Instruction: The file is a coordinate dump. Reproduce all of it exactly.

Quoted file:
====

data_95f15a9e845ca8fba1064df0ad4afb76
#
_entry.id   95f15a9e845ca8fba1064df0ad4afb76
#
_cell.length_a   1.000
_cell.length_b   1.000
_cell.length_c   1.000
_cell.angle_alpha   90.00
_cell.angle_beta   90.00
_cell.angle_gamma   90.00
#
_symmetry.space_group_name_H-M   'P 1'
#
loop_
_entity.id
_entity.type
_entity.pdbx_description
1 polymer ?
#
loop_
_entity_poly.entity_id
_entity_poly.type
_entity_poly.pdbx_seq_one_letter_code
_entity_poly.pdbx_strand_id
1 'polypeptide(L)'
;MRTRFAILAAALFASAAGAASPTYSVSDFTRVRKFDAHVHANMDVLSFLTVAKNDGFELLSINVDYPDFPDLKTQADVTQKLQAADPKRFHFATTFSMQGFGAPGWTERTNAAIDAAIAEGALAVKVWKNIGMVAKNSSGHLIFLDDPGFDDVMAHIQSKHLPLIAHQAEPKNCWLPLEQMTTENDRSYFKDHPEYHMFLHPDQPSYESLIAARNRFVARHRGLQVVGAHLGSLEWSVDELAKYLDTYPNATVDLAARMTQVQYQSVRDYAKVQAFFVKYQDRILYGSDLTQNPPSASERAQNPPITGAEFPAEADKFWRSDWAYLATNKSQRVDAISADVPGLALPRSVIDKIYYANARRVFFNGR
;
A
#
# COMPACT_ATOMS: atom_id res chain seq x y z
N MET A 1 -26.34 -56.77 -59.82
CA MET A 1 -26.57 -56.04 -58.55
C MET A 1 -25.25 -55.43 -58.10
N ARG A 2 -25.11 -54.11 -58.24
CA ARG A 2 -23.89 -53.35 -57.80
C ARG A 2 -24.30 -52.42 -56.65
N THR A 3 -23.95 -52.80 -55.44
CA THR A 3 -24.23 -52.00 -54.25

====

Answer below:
data_95f15a9e845ca8fba1064df0ad4afb76
#
_entry.id   95f15a9e845ca8fba1064df0ad4afb76
#
_cell.length_a   1.000
_cell.length_b   1.000
_cell.length_c   1.000
_cell.angle_alpha   90.00
_cell.angle_beta   90.00
_cell.angle_gamma   90.00
#
_symmetry.space_group_name_H-M   'P 1'
#
loop_
_entity.id
_entity.type
_entity.pdbx_description
1 polymer ?
#
loop_
_entity_poly.entity_id
_entity_poly.type
_entity_poly.pdbx_seq_one_letter_code
_entity_poly.pdbx_strand_id
1 'polypeptide(L)'
;MRTRFAILAAALFASAAGAASPTYSVSDFTRVRKFDAHVHANMDVLSFLTVAKNDGFELLSINVDYPDFPDLKTQADVTQKLQAADPKRFHFATTFSMQGFGAPGWTERTNAAIDAAIAEGALAVKVWKNIGMVAKNSSGHLIFLDDPGFDDVMAHIQSKHLPLIAHQAEPKNCWLPLEQMTTENDRSYFKDHPEYHMFLHPDQPSYESLIAARNRFVARHRGLQVVGAHLGSLEWSVDELAKYLDTYPNATVDLAARMTQVQYQSVRDYAKVQAFFVKYQDRILYGSDLTQNPPSASERAQNPPITGAEFPAEADKFWRSDWAYLATNKSQRVDAISADVPGLALPRSVIDKIYYANARRVFFNGR
;
A
#
# COMPACT_ATOMS: atom_id res chain seq x y z
N MET A 1 -26.34 -56.77 -59.82
CA MET A 1 -26.57 -56.04 -58.55
C MET A 1 -25.25 -55.43 -58.10
N ARG A 2 -25.11 -54.11 -58.24
CA ARG A 2 -23.89 -53.35 -57.80
C ARG A 2 -24.30 -52.42 -56.65
N THR A 3 -23.95 -52.80 -55.44
CA THR A 3 -24.23 -52.00 -54.25